How many of us really know about the nuances of governance? How many are aware of our rights as citizens and more importantly our duties for the harmonious development of society? Such awareness is termed as functional literacy. Even well-educated people in cities are not aware of many issues which constitute governance.
Let us take a journey to demystify governance so that we become aware to ask the right type of questions as citizens and also provide ethical answers through our lawful conduct. What better way to start that than with understanding our Constitution?
The Indian Constitution is one of the longest written constitutions and is divided into 22 major parts and 12 schedules. There are 395 Articles, which specify various procedures relating to implementation of the basic tenets of the Constitution and the system of governance. Article 368 details procedure for constitutional amendment and so far there have been 100 amendments.
Justice, liberty. equality and fraternity are the basic pillars on which the Indian Constitution is built and the Constitution solemnly resolves to secure those rights for its citizens. This constitutes the preamble to the Constitution and the Supreme Court has held that the preamble is part of the basic structure of the Constitution which cannot be amended.
Ours is a democratic polity, and through the lawfully elected government the commitment made in the Constitution when India became a Republic in 1950 are to be secured for the people. The country is divided into various states which were reorganised in 1956 on the basis of language spoken with a strong Union at the centre and the powers to legislate on various subjects clearly specified in the Union, state and concurrent list. Hindi is the official language while regional languages of States are listed in the eighth schedule.
The preamble declares India to be a socialist, secular, democratic republic. Secularism means the state has no religion and citizens are free to profess any religion of their choice and there shall be no discrimination on the basis of religion.
The Constitution operates as a fundamental law and governmental organs derive their authority from the Constitution and discharge responsibilities within its framework. Ours is a federal structure characterised by the supremacy of the Constitution, division of powers between the Union and the States , independent Judiciary and a rigid procedure for the amendment to the Constitution.
Part III of the Constitution gives us the fundamental rights – freedom of speech, equality before law, freedom to form associations, freedom of religion, cultural and educational rights. Article 21 guarantees protection of life and personal liberty, protection against arrest and detention except by procedure established by law. By an amendment, Article 21A has been added making primary education compulsory and free.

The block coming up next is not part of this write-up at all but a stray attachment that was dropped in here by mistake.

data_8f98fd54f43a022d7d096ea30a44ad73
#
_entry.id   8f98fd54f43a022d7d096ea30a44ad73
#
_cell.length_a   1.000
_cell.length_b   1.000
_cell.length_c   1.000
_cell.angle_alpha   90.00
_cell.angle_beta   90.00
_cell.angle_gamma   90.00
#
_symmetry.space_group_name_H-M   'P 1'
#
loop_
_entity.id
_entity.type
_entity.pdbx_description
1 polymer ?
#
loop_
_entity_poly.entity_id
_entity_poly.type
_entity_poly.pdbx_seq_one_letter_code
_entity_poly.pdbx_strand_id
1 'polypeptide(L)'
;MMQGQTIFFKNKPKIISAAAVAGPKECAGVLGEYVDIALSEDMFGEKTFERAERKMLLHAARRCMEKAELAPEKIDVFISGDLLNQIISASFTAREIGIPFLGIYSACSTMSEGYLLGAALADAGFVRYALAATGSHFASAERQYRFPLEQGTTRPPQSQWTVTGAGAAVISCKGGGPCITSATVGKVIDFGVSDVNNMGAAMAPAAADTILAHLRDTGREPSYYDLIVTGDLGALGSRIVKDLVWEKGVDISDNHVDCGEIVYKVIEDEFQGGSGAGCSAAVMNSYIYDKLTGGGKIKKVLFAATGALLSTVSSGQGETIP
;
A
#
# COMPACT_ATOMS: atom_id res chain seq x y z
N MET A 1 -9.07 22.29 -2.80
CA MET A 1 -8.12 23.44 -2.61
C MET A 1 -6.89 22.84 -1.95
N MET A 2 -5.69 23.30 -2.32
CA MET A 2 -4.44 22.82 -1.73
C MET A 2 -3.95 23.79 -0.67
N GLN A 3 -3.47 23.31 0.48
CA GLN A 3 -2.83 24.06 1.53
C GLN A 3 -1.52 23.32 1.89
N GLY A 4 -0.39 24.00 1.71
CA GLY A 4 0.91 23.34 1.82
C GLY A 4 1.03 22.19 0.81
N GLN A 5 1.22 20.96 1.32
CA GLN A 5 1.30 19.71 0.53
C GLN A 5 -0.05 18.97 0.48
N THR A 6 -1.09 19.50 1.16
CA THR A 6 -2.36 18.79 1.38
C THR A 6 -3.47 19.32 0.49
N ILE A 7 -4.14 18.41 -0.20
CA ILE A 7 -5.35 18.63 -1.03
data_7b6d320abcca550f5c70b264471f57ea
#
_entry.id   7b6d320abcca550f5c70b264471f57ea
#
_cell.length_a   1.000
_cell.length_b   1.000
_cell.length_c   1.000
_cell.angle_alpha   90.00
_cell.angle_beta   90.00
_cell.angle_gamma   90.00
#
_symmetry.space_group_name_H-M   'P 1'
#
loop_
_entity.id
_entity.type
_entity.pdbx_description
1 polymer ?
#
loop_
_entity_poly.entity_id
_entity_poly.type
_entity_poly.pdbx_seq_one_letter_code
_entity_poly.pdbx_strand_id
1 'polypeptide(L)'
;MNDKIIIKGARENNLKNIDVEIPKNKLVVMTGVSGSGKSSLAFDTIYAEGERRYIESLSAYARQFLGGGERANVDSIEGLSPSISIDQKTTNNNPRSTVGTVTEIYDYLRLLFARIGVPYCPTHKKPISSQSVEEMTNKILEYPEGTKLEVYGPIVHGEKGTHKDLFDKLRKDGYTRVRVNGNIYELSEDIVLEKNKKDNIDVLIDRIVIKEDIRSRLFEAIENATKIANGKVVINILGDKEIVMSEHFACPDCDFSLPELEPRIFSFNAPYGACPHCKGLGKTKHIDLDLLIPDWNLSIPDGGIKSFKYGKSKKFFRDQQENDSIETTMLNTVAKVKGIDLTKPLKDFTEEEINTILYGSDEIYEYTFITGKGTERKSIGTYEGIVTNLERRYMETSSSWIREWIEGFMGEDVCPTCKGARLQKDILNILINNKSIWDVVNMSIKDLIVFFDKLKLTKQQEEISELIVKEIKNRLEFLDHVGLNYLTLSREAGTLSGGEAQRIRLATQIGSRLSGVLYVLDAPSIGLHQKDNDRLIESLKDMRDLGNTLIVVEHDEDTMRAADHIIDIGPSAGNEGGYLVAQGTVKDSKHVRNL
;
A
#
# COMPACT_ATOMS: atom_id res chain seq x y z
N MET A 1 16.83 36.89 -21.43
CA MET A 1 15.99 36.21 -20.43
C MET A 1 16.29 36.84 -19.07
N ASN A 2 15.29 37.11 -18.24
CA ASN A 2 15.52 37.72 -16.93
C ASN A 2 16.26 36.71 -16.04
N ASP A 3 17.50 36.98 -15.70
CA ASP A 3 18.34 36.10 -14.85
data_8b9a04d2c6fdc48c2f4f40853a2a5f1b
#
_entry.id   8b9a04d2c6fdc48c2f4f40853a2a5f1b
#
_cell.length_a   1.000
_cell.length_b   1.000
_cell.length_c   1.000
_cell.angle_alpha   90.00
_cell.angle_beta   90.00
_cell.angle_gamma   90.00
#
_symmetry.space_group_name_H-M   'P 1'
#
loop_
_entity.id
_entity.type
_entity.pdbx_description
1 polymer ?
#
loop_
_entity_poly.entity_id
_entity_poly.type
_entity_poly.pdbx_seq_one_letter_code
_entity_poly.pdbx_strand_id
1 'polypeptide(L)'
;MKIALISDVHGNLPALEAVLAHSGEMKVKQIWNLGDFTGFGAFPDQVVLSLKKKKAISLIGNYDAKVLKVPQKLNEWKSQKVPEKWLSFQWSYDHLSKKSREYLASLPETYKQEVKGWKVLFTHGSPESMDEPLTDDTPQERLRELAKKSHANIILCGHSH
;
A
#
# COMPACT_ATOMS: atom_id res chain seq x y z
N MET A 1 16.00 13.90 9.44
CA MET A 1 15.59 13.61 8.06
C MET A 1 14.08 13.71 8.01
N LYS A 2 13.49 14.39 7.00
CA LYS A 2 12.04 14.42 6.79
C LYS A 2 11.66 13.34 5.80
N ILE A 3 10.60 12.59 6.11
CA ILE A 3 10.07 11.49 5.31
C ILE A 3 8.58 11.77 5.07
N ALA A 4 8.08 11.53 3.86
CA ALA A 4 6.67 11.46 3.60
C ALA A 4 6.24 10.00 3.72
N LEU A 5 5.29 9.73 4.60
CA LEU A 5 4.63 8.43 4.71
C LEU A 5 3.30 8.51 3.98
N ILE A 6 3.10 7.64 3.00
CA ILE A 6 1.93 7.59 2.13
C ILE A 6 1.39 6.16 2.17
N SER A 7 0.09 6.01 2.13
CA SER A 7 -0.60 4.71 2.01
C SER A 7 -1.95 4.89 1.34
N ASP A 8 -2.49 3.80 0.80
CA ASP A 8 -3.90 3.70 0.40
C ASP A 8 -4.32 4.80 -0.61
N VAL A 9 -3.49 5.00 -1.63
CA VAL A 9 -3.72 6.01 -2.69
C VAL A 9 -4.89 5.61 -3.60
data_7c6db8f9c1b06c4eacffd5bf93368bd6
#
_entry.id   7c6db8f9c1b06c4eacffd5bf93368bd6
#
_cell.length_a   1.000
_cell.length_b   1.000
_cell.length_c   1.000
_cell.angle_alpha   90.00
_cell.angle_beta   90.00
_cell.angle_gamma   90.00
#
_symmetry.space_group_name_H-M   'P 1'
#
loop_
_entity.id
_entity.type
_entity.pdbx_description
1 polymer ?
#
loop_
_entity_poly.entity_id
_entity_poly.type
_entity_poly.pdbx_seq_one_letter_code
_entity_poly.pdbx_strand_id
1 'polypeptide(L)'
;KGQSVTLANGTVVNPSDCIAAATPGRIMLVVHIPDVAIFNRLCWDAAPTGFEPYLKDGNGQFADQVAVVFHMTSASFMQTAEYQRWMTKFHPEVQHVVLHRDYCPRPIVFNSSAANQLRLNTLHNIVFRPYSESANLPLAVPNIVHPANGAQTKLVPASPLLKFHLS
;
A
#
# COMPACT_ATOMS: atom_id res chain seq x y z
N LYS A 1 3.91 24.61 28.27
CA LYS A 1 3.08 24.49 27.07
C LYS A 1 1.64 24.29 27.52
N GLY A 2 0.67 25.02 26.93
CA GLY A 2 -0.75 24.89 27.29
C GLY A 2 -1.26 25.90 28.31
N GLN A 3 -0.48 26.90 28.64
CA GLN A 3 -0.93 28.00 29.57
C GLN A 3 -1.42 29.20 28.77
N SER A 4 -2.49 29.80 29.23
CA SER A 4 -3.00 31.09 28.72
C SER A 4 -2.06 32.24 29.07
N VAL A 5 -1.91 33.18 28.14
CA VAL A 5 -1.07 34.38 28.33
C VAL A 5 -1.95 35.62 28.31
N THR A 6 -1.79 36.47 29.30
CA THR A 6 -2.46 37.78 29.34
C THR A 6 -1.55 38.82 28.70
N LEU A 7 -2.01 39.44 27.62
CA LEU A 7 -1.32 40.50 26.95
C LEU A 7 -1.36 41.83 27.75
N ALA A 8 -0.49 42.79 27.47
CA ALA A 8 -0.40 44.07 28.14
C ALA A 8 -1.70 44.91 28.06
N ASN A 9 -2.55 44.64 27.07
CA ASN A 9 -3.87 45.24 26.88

Part IV of the Constitution enumerates the directive principles of state policy which should guide governance. Providing means of livelihood, equitable distribution of natural resources, to prevent monopoly, ensuring equal pay for equal work and protecting the environment are some of the important features of State policy.
Duties of citizens are equally important, which are enumerated in Article 51A. In fact all educational institutions should have this prominently displayed.
Part V defines the Executive’s functions. President is the Head of State and is advised by a Council of Ministers, headed by the Prime Minister. President is the supreme commander of the Armed Forces and all Executive functions are taken in the name of the President. The President is elected for a term of five years by the elected members of the State Legislature and both Houses of Parliament by a single transferable vote.
The Parliament consists of a Upper House or ‘Council of States’ also known as Rajya Sabha elected by the respective State Legislature, and the House of the People or the Lok Sabha (Lower House) where members are directly elected by the people from the territorial constituencies of States.
The Prime Minister is elected by the majority of the members of the Lok Sabha. The term of the Lok Sabha is five years. The Parliament passes all money bills and enacts laws which after getting assent of the President comes into force. This part also defines the Constitution of Judiciary with the Supreme Court and High Court in all states . There are subordinate courts at district level in each state. Judiciary is independent and protects the Constitution.
Part VI deals with State assemblies, duties of the Governor, who acts on advice of the Council of Ministers headed by the Chief Minister. There are 29 states and seven centrally administered Union Territories. Maintenance of Law and order is the primary function of the State government.
Important Constitutional functionaries are the Election Commission, Comptroller and Auditor General, Attorney General, Solicitor General and Public Service Commissions ,Finance Commission etc. The Constitution also defines how finances are to be managed, devolution, sharing finance between States and the Union and also how disputes between states are to be resolved. Article 356 provides for declaring emergency in the event of breakdown in internal security, financial or constitutional crisis. India declared National Emergency once in 1975 -77.
The entire gamut of administration stems from the Executive with elected representatives enacting laws and formulating policies which are implemented by the bureaucracy, defined in part XIV (All India Services), which is the steel frame of administration.